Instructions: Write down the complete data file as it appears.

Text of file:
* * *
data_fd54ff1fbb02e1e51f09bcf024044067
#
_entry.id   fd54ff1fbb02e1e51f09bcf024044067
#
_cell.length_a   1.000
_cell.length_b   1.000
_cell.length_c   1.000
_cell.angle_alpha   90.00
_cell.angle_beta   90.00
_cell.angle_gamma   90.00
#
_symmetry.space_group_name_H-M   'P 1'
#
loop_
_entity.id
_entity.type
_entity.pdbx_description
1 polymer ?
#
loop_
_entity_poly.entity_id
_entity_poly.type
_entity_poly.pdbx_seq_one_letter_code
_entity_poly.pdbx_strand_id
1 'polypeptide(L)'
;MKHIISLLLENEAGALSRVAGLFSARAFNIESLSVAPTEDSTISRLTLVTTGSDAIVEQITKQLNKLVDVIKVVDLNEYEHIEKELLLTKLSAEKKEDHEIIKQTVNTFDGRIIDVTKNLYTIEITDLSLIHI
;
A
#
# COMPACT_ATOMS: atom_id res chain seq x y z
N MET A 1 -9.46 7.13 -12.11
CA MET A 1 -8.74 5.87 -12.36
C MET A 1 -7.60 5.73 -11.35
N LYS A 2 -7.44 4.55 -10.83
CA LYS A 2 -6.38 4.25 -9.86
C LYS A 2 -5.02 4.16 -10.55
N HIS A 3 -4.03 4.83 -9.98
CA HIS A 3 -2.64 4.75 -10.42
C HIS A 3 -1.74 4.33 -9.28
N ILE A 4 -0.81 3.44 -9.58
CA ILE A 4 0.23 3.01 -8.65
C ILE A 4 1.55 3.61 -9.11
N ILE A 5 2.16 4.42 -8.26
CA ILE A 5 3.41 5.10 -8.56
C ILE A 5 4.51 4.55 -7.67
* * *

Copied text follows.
data_fd54ff1fbb02e1e51f09bcf024044067
#
_entry.id   fd54ff1fbb02e1e51f09bcf024044067
#
_cell.length_a   1.000
_cell.length_b   1.000
_cell.length_c   1.000
_cell.angle_alpha   90.00
_cell.angle_beta   90.00
_cell.angle_gamma   90.00
#
_symmetry.space_group_name_H-M   'P 1'
#
loop_
_entity.id
_entity.type
_entity.pdbx_description
1 polymer ?
#
loop_
_entity_poly.entity_id
_entity_poly.type
_entity_poly.pdbx_seq_one_letter_code
_entity_poly.pdbx_strand_id
1 'polypeptide(L)'
;MKHIISLLLENEAGALSRVAGLFSARAFNIESLSVAPTEDSTISRLTLVTTGSDAIVEQITKQLNKLVDVIKVVDLNEYEHIEKELLLTKLSAEKKEDHEIIKQTVNTFDGRIIDVTKNLYTIEITDLSLIHI
;
A
#
# COMPACT_ATOMS: atom_id res chain seq x y z
N MET A 1 -9.46 7.13 -12.11
CA MET A 1 -8.74 5.87 -12.36
C MET A 1 -7.60 5.73 -11.35
N LYS A 2 -7.44 4.55 -10.83
CA LYS A 2 -6.38 4.25 -9.86
C LYS A 2 -5.02 4.16 -10.55
N HIS A 3 -4.03 4.83 -9.98
CA HIS A 3 -2.64 4.75 -10.42
C HIS A 3 -1.74 4.33 -9.28
N ILE A 4 -0.81 3.44 -9.58
CA ILE A 4 0.23 3.01 -8.65
C ILE A 4 1.55 3.61 -9.11
N ILE A 5 2.16 4.42 -8.26
CA ILE A 5 3.41 5.10 -8.56
C ILE A 5 4.51 4.55 -7.67